Four Xomnia machine learning engineers won a hackathon arranged by the Predictive Maintenance Team at KLM Royal Dutch Airlines, outperforming 5 other competing teams and delivering the best concept for a machine learning-based model that can predict failures in the bleed air system of a Boeing 737.
An airplane's bleed air system provides highly pressurized air to different components of the aircraft, helping with maintaining pressure in the cabin, as well as other systems that need highly pressured air. KLM already has a system to predict failures of the bleed air system, however its predictive maintenance team initiated this hackathon to open the door for creative ideas about how machine learning can be used to tackle this challenge.
The teams participating in the hackathon were given in-flight sensor data from the 4 different phases of every flight for a number of flights. Examples of this data included air temperature and air pressure of a specific component within the bleed air system. The teams were also given tables of data about historical failures.
Martijn Beeks, Vincent Roest, Anna Dekker, and William Beckwith, who currently work within Xomnia’s Machine Learning Development Program, volunteered to represent Xomnia in the two-week hackathon.
“The challenges that our team focused on were selecting and engineering useful features from the sensor readings that have predictive power towards the failure labels, building a machine learning approach that maps the relationship between features and failure labels and lastly, reporting on our approach and findings,” said our Machine Learning Engineer Martijn Beeks.
The winning solution
For the data part, specific features were engineered that had a high correlation with failure events. These features both contained information about a specific event as well as spatial information to detect changing behavior over time. As for the reason that Xomnia’s model won, Martijn thinks that it is the fact that the team had a more data-centric rather than a model-centric approach, adding: “We mainly focused on the data aspect of the challenge by enriching the data based on obtained insights. This subsequently had its effects on the modeling part.”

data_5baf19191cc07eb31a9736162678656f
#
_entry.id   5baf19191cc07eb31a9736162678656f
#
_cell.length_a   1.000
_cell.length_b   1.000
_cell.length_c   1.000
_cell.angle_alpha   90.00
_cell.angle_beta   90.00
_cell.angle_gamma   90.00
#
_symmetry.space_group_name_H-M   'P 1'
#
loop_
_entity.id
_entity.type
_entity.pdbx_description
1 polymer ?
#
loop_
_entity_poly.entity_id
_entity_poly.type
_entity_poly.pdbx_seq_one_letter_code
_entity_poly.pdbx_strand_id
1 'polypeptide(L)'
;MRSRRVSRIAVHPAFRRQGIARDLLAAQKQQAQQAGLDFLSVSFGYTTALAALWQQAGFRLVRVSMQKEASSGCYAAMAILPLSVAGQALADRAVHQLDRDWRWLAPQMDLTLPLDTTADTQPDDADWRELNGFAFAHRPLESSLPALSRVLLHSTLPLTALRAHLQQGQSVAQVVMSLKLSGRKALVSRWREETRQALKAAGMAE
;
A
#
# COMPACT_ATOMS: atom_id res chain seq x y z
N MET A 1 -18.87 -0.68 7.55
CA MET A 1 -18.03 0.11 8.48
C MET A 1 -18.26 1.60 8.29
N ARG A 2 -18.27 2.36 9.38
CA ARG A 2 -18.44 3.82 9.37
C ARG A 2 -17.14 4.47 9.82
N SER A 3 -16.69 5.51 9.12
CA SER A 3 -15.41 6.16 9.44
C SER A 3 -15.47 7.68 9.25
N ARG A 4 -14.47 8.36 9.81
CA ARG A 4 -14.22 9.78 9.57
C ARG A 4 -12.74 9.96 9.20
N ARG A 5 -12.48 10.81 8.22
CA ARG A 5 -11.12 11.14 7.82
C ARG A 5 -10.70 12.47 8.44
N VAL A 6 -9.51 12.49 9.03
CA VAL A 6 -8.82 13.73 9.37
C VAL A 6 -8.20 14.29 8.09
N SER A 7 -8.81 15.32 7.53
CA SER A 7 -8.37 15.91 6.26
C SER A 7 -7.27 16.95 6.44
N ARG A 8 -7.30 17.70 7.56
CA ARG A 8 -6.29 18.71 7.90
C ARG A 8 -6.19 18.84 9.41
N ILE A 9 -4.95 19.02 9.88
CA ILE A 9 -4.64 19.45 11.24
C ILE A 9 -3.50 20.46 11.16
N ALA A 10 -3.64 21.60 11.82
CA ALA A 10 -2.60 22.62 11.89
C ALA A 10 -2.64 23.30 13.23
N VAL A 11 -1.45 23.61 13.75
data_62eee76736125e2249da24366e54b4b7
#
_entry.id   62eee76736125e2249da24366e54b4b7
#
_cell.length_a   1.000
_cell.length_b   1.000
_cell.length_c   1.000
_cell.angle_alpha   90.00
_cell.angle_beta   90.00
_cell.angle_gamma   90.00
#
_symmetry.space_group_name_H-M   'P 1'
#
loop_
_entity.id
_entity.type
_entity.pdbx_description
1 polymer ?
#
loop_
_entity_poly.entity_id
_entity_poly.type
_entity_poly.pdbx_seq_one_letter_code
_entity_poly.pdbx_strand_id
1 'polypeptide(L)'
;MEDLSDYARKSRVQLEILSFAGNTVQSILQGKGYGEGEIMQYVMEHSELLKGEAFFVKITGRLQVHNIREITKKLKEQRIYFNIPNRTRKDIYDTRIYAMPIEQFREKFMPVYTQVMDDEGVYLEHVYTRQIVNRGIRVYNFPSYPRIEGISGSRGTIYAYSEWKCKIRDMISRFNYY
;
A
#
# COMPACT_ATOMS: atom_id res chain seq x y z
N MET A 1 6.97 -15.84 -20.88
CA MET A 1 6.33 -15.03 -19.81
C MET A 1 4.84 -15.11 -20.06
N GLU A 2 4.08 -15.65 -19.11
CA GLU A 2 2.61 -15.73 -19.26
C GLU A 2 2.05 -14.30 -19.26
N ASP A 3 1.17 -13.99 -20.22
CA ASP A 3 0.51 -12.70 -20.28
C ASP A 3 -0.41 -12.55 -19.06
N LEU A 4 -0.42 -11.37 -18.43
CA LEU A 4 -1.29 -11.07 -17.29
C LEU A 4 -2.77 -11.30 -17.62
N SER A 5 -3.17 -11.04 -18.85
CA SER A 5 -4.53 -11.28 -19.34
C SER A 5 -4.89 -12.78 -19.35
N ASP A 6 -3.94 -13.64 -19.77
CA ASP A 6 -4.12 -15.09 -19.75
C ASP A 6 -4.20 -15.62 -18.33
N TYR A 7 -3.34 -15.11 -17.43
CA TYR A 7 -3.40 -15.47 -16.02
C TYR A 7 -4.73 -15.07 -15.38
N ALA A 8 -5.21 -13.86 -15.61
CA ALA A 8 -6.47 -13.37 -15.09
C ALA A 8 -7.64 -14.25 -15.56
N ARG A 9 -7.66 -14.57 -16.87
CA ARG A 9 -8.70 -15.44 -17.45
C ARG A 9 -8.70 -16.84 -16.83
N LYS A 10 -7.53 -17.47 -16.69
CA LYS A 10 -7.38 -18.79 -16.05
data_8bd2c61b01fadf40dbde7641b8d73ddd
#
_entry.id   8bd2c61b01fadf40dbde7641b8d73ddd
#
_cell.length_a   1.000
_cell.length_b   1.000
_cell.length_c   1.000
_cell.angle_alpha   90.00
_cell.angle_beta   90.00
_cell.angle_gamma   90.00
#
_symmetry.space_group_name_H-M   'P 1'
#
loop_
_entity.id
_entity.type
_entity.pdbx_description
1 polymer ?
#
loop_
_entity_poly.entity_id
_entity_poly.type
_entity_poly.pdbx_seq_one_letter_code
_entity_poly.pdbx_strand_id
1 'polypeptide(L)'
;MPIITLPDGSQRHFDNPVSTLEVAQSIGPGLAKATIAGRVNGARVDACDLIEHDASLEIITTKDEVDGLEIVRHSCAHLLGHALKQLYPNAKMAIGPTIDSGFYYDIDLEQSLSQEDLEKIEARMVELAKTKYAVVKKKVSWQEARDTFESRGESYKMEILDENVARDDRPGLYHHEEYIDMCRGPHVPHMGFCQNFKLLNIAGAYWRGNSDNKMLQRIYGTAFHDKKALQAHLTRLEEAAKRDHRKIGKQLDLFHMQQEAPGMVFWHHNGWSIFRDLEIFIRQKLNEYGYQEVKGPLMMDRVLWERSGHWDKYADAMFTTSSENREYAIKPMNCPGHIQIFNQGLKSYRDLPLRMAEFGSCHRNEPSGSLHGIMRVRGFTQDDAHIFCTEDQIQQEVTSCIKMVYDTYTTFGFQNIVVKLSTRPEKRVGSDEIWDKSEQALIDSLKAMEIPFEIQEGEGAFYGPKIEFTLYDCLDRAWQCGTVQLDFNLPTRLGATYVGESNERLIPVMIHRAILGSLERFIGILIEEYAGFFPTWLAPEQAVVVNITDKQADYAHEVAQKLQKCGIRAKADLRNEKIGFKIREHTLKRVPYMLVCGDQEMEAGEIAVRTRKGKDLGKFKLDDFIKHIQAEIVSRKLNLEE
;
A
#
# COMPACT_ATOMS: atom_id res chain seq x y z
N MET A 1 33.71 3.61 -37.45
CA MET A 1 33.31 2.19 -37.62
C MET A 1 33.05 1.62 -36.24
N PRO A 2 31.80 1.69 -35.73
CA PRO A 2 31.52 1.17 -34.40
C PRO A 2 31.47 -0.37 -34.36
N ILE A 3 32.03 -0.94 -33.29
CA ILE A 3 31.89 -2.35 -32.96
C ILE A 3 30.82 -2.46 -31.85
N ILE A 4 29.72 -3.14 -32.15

In the modeling part, Xomnia’s team proposed an XGBoost classifier that could classify whether a bleed air system of a plane would fail in the coming 50 flights. The XGBoost classifier is a specific type of gradient boosting model that addresses overfitting behavior well when training on small datasets as in this case.
“We also provided an additional LSTM model, a recurrent neural network that takes the full spatial aspect of data into account. Normal models take event-based information, making it hard for a model to understand how data changes over time. Using the LSTM, we could take in a group of events at the same time, allowing the model to observe any specific patterns of change in the data. This makes it a lot easier for the model to recognize trends compared to an event based model,” the Machine Learning Engineer elaborated about the solution.
Xomnia’s winning team is set to present their solution to the management team at KLM in November 2021, and they will be awarded for their win.
“We benefited from Xomnia's way of working, where bright minds come together, share ideas and make sure that the job is done,” the Machine Learning Engineer concluded.